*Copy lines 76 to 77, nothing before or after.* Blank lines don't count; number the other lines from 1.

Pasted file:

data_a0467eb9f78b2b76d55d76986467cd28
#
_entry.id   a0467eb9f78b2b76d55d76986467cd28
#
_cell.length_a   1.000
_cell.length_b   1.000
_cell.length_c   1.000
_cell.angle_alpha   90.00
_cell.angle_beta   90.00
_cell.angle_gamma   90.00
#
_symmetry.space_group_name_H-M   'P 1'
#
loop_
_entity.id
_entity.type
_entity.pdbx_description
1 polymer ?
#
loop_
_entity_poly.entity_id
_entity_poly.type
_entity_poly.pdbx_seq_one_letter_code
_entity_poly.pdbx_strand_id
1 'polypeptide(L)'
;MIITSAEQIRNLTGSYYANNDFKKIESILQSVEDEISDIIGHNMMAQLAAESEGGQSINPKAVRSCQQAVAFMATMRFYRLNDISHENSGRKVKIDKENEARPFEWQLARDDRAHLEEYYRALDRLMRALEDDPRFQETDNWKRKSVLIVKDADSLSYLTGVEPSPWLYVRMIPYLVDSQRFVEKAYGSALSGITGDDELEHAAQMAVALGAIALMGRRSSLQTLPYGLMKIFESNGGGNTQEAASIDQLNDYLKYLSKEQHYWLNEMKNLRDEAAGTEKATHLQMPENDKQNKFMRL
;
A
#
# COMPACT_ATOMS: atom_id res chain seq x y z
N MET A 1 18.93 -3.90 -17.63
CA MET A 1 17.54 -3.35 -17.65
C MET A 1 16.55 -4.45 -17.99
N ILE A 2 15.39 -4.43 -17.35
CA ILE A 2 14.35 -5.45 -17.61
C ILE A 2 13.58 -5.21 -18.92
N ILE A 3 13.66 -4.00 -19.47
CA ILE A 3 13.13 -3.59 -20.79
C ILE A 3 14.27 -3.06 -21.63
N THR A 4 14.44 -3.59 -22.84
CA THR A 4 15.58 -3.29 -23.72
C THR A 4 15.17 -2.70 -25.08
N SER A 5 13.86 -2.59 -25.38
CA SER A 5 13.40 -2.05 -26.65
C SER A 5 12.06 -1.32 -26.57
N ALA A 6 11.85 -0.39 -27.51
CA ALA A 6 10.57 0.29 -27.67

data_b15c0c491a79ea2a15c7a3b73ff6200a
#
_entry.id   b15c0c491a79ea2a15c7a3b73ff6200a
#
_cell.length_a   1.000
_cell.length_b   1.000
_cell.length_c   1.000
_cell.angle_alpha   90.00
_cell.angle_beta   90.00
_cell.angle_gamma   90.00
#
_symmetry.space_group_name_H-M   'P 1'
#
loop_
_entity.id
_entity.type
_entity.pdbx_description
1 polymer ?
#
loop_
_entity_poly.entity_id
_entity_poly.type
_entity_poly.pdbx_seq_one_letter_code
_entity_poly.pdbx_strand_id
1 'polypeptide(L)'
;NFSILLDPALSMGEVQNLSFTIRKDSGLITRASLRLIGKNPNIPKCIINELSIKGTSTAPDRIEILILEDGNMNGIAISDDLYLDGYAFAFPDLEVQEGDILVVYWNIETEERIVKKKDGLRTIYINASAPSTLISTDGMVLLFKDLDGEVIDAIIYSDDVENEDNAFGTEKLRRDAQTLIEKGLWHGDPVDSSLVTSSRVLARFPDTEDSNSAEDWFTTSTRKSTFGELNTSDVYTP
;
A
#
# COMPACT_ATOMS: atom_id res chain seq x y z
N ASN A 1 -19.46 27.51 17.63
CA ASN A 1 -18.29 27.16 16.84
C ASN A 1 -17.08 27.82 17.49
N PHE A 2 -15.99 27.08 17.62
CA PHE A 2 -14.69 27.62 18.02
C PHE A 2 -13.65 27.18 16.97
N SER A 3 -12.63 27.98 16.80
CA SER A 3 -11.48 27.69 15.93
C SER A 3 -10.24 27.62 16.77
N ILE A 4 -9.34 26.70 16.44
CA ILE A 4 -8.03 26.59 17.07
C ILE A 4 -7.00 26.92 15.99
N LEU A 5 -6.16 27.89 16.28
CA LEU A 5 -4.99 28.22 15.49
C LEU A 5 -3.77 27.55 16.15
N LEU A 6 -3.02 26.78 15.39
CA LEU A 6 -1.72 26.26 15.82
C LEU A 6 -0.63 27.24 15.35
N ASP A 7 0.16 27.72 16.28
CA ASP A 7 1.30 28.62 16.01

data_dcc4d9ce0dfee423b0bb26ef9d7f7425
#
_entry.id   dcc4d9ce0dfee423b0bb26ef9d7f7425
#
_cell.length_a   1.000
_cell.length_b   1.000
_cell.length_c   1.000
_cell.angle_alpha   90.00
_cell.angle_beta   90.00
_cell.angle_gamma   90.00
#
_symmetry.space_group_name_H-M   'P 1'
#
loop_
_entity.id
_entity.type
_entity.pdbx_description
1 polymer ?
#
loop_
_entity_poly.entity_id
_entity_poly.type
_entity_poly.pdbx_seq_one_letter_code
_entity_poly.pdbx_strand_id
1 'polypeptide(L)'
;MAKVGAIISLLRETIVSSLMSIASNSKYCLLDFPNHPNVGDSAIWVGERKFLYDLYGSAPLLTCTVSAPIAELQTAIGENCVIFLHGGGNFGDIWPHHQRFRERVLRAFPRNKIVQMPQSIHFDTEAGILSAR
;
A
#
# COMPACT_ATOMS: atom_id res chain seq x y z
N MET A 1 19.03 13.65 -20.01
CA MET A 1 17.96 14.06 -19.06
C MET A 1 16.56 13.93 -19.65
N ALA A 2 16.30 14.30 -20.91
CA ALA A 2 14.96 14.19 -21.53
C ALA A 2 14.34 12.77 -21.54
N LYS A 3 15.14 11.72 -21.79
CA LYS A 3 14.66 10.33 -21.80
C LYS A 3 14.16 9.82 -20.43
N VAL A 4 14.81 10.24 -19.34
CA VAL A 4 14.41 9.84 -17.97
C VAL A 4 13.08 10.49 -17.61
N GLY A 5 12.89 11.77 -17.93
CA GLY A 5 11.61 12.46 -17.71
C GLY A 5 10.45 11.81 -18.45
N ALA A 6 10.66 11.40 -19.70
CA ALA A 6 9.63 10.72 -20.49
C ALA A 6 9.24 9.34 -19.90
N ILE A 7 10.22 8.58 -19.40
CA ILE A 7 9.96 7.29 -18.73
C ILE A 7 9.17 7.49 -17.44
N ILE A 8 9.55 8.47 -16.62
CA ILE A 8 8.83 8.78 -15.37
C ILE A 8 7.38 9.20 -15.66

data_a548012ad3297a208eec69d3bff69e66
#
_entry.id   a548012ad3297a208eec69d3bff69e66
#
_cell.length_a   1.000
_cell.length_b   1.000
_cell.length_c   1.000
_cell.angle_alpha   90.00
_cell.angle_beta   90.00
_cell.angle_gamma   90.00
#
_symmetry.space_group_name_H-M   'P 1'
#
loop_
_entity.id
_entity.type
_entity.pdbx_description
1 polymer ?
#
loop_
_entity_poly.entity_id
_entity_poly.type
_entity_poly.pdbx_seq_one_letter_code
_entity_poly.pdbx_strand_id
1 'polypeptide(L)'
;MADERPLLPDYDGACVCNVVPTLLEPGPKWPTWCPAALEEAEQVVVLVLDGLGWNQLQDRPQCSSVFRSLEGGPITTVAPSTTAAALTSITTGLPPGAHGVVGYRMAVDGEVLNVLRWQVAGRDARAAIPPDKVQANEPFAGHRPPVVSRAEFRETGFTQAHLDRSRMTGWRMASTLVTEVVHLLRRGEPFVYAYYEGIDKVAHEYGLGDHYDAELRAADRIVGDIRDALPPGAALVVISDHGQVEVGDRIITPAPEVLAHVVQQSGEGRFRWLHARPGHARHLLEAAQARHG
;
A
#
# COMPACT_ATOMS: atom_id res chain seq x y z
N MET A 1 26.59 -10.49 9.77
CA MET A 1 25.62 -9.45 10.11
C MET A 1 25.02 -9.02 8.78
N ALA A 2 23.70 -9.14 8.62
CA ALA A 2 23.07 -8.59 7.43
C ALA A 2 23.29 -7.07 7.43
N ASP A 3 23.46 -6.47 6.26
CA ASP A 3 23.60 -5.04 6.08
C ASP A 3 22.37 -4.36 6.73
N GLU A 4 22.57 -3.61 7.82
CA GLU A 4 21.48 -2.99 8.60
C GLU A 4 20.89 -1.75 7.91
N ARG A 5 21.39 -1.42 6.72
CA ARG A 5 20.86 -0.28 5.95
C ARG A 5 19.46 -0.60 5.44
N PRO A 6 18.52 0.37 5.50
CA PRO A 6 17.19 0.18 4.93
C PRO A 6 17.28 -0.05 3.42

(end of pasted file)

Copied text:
#
# COMPACT_ATOMS: atom_id res chain seq x y z